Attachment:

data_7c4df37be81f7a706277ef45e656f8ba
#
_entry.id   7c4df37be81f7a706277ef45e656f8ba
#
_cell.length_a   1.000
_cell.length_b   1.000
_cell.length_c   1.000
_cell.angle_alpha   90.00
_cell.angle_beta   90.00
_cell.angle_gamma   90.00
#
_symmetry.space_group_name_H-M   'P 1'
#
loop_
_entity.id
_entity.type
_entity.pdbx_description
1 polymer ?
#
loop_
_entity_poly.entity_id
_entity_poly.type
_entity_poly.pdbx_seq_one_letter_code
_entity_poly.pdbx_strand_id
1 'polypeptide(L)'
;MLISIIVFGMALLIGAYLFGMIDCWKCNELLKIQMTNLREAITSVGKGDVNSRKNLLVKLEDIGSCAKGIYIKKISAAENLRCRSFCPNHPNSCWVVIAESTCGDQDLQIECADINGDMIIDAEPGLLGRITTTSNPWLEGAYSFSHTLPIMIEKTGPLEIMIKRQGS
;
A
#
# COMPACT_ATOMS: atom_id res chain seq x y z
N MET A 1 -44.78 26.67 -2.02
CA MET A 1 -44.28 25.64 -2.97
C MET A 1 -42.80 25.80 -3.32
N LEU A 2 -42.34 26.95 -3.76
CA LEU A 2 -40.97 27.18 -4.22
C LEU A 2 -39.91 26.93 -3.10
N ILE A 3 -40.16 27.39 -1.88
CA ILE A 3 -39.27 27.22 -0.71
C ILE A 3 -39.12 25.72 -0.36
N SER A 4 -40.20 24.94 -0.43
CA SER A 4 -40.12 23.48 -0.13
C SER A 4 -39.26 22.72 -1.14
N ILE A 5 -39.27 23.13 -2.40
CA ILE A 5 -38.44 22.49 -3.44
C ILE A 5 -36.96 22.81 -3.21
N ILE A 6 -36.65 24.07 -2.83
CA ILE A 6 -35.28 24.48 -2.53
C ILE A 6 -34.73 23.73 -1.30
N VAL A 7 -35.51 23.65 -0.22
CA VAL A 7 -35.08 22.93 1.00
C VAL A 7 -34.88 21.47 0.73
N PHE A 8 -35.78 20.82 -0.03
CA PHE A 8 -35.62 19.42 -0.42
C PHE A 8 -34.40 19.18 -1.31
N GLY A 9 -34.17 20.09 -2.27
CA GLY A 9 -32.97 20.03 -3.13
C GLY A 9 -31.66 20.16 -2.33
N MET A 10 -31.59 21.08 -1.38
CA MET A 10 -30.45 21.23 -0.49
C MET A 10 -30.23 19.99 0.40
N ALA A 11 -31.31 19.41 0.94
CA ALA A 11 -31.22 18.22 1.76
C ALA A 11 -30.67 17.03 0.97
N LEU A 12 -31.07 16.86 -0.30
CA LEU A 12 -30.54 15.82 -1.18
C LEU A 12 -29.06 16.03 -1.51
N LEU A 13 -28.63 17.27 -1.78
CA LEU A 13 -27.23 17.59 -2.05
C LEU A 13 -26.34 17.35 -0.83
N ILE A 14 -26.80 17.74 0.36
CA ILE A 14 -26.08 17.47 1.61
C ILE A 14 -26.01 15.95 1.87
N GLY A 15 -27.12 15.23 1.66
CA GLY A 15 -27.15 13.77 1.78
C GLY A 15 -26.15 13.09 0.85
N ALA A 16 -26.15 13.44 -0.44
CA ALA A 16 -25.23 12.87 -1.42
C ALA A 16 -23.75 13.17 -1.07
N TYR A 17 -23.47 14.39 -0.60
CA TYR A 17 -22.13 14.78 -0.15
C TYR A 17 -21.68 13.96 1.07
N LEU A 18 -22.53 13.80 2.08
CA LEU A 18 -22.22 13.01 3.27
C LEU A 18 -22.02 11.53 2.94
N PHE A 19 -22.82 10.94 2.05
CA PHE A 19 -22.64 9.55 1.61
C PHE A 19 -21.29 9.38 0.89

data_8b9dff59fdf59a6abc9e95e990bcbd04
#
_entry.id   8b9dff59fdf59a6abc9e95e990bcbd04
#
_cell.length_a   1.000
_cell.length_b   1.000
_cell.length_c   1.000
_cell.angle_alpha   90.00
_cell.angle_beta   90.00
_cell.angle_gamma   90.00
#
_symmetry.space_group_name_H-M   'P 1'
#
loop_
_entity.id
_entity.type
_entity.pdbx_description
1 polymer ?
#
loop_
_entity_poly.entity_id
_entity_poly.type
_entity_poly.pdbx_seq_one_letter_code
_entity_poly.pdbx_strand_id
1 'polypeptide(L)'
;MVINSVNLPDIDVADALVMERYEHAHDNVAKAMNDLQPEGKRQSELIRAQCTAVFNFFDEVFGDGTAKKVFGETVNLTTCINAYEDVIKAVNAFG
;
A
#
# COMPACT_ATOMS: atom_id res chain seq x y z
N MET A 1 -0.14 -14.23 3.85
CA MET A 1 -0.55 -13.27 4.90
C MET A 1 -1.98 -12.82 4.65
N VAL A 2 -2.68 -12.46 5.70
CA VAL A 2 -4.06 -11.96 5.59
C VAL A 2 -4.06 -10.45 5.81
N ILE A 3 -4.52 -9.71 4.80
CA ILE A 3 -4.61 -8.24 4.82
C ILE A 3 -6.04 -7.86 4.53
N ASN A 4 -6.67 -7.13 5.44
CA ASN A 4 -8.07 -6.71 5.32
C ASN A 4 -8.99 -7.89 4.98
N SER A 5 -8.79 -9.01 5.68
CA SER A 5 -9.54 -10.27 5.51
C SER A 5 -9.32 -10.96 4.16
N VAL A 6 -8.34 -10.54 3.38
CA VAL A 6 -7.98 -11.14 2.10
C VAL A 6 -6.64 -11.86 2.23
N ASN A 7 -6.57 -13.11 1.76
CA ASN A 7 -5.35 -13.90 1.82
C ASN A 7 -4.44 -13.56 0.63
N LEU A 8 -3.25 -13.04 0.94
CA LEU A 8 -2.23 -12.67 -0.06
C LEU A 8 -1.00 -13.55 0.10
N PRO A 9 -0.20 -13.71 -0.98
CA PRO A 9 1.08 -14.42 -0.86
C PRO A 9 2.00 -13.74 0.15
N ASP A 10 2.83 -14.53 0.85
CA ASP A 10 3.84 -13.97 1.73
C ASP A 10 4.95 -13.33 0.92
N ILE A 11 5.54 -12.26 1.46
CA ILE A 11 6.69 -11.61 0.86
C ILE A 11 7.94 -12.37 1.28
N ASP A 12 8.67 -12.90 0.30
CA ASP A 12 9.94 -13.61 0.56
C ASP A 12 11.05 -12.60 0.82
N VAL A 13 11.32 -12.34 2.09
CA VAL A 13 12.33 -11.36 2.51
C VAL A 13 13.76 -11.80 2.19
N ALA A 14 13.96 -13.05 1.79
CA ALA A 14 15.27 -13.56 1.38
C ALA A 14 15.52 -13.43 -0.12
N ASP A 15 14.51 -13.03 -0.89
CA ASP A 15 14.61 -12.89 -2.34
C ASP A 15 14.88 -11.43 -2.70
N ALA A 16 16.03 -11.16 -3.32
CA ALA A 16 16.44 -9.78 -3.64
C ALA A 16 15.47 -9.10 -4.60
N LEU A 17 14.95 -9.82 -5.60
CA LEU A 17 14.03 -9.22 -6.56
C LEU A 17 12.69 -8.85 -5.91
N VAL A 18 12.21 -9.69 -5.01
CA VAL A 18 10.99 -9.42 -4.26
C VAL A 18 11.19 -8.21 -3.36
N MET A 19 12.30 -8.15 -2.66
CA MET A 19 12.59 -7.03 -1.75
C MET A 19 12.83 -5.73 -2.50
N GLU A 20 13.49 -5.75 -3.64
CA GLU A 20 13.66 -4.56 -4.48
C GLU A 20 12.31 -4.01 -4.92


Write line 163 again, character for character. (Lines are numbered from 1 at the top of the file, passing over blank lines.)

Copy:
N ALA A 16 16.03 -11.16 -3.32